The secret is in the confrontation – standing face to face with each choice independently of the others, putting aside thinking for a moment to listen and feel. Ms. Kondo has her clients hold each item and ask whether it sparks joy with no thought of how it relates to other items. You could end up keeping four red shirts…and that’s okay.

In other applications, listening for joy can have another benefit. Taking the choice out of the choice may show that neither option is what you need, which may allow another possibility you hadn’t even considered to come to light. Apparently, joy knows what you should do. It lives in the moment while believing the answer for tomorrow is within your reach. It gives you peace that waiting for that new option is okay, too.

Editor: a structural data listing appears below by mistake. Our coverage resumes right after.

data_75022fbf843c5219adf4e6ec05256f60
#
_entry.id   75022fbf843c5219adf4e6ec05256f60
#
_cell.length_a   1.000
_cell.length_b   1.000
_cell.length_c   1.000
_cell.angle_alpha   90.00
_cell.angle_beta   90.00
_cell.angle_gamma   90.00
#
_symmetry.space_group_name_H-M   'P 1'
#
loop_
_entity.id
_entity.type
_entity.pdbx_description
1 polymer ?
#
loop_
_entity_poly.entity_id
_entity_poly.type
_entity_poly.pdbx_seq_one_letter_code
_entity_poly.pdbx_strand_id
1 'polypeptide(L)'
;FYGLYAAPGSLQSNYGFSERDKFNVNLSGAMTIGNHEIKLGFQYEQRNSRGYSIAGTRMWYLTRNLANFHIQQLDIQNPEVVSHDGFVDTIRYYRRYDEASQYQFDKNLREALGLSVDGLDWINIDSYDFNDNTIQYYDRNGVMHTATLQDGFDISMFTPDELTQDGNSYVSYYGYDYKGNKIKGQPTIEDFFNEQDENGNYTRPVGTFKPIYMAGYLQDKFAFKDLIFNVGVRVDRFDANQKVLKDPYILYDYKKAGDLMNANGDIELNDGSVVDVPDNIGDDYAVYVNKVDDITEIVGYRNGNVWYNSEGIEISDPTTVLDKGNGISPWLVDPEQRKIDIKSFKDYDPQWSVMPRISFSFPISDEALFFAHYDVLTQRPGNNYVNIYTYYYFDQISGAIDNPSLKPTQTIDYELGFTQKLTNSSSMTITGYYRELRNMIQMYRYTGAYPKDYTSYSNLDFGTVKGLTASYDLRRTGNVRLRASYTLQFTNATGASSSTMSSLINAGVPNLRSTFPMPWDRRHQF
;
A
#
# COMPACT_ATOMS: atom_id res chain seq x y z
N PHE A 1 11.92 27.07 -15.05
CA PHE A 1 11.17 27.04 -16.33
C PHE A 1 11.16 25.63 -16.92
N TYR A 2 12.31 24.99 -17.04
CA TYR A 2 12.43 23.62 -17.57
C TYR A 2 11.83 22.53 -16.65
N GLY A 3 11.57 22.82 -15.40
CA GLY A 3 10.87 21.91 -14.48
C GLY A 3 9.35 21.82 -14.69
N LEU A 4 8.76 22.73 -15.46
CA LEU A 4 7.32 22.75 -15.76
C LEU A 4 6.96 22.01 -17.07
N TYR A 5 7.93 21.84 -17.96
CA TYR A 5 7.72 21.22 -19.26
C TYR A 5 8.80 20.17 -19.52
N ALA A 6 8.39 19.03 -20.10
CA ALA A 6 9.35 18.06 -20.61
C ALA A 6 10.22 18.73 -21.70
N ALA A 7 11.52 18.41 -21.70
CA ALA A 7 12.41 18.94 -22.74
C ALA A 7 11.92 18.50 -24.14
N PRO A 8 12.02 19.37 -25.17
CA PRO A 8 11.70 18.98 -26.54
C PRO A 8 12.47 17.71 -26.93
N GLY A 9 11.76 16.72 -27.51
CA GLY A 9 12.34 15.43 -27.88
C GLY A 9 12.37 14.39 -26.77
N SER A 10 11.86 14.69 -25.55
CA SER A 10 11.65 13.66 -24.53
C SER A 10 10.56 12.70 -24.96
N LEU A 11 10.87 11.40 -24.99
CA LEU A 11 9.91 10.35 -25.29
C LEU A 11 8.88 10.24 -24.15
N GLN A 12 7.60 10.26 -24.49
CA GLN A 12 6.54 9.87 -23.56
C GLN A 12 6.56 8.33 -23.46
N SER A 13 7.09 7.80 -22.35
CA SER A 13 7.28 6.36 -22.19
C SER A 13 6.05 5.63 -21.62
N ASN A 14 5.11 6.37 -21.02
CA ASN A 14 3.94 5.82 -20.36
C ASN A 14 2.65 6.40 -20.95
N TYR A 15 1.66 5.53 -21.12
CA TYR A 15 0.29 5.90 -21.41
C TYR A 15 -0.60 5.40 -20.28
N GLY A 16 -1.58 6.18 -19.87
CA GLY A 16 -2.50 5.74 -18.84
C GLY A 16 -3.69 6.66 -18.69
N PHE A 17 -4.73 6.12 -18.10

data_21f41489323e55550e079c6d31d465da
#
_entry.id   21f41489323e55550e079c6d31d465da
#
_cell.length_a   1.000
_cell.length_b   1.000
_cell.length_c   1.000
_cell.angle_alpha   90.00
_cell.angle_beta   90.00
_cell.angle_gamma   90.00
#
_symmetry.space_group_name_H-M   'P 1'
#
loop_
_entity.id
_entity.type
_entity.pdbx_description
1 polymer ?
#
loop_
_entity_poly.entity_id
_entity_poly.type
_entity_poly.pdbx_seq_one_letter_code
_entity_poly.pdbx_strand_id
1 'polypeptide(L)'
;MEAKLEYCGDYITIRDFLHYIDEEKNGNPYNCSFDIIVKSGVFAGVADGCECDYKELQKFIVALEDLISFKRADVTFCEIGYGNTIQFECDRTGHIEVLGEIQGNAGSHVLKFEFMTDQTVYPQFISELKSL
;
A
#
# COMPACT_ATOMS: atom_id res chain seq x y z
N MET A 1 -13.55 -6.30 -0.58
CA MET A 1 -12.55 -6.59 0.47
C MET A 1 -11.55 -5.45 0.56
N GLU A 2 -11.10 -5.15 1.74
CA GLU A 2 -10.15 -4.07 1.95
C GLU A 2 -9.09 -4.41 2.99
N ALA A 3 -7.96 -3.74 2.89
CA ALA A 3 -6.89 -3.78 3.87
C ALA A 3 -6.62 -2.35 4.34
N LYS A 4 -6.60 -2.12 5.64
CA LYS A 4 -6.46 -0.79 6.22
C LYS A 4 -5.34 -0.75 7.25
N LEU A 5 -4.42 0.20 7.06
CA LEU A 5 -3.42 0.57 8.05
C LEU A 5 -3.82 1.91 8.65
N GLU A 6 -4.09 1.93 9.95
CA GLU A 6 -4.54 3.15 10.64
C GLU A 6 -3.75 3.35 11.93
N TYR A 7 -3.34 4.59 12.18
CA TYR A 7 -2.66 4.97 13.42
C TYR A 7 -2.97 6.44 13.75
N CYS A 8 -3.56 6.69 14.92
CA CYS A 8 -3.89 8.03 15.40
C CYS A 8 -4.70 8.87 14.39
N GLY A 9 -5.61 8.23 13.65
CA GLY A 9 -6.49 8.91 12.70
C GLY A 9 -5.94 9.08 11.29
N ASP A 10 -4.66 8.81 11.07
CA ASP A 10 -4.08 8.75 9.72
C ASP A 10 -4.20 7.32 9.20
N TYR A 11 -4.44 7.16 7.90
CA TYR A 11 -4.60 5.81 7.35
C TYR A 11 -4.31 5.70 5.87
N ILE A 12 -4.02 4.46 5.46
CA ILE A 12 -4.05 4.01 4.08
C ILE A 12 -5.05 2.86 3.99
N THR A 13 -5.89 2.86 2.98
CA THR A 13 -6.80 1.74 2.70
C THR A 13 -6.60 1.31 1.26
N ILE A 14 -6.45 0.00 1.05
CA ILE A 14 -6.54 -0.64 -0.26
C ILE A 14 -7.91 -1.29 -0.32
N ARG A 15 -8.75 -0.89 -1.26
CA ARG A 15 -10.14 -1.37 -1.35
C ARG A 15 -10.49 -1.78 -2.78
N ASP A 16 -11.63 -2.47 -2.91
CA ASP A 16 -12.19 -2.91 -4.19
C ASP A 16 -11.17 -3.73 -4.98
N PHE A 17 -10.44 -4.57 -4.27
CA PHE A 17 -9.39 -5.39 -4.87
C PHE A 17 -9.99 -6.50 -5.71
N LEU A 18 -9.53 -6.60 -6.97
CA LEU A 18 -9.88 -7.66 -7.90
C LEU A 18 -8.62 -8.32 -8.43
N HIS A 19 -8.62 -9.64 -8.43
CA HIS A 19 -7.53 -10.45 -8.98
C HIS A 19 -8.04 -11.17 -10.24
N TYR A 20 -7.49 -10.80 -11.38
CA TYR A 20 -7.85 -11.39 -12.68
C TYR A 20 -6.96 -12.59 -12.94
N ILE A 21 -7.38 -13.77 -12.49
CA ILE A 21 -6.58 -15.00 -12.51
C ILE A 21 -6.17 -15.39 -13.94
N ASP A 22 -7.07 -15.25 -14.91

3. Say thank you and good-bye

In Ms. Kondo’s world of closets and clutter, clients are asked in the beginning to join her in thanking their home for all it has given them. As they go along, if their answer to the joy query on any item is no, they thank the item for serving them, then discard or donate it.

In getting organized, bookending the entire process of decision-making in gratitude gives Ms. Kondo’s clients clarity, perspective, and the ability to avoid being undermined by the inevitable mental resistance inherent in cleaning out or making any kind of change (i.e. This is wasteful; This was a gift, therefore I must keep it; or What if I need it later?)

What an incredible concept to apply to all the challenging decisions we have to make! Can you imagine what that level of gratitude would do in life-altering dilemmas? Could gratitude be the secret to letting go of what we gave up when we decided what to keep?

Tosser’s regret

Warning: Trusting joy as a guidepost for big decisions feels scary, as I learned when I turned down every job offer in a 4-month job search using this criteria. Declining the last one in the pipeline officially and unceremoniously launched me into a new, uncharted independent career a full year before planned. Somehow, joy took me where my fear wouldn’t let me go. My first reaction was to chew my fingernails down to my knuckles.